Aerosols are tiny solid or liquid particles suspended in the atmosphere; examples of aerosols include windblown dust, sea salts, volcanic ash, smoke from wildfires, and pollution from factories. The global distribution of aerosols is a topic of great interest in climate studies since aerosols can either cool or warm the atmosphere depending on their location, type, and interaction with clouds. Aerosol concentrations are important input components of global climate models, and it is crucial to accurately estimate aerosol concentrations from remote sensing instruments so as to minimize errors "downstream" in climate models. Currently, space-based observations of aerosols are available from two remote sensing instruments on board NASA's Terra spacecraft: the Mu Wangle Imaging SpectroRadiometer (MISR), and the MODerate-resolution Imaging Spectrometer (MODIS). These two instruments have complementary coverage, spatial support, and retrieval characteristics, making it advantageous to combine information from both sources to make optimal inferences about global aerosol distributions.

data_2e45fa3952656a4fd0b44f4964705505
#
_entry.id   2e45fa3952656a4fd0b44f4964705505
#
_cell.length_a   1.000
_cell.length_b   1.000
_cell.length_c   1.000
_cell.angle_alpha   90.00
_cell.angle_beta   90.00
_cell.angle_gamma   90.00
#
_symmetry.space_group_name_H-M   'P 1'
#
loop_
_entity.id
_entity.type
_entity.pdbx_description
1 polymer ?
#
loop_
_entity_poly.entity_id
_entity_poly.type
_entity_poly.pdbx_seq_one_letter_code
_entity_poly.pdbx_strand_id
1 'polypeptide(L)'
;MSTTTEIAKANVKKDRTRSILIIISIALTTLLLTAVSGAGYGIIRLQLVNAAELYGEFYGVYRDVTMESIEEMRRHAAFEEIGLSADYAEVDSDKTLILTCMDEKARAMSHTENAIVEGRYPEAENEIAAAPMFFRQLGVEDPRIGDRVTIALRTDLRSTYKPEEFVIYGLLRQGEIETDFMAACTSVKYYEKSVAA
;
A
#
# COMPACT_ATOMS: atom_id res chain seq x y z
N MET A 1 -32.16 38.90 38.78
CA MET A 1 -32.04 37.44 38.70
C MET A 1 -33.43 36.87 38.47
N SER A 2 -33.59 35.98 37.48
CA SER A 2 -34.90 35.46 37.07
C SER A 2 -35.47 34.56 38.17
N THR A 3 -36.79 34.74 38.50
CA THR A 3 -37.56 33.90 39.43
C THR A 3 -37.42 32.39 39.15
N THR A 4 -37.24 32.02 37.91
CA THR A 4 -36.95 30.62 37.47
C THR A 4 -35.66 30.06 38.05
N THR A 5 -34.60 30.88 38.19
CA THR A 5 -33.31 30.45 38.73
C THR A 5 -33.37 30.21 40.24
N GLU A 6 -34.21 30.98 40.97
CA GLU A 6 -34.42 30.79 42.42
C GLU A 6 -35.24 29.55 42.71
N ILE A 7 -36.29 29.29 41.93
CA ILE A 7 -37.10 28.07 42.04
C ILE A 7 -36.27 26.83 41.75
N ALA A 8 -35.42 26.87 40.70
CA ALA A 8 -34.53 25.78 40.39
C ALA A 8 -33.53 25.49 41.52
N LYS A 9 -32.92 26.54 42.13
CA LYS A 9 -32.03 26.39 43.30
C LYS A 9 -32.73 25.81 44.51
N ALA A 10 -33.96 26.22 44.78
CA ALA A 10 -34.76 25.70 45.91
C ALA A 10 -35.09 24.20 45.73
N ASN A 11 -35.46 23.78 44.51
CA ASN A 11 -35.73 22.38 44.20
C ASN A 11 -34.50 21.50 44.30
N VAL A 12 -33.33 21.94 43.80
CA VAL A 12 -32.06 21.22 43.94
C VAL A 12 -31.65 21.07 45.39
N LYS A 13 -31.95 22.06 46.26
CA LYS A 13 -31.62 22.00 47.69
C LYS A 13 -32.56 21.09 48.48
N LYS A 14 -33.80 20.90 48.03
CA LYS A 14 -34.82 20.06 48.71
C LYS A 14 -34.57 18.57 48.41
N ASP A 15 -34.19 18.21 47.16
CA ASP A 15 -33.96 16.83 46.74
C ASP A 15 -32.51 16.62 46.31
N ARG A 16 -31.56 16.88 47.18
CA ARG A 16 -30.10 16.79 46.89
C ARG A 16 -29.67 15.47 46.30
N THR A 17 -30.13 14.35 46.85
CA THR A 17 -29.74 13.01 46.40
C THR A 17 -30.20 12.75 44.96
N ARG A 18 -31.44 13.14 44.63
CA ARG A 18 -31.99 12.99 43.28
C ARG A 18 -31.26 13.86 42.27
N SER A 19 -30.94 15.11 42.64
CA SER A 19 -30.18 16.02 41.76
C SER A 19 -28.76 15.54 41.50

Available at: http://works.bepress.com/noel_cressie/101/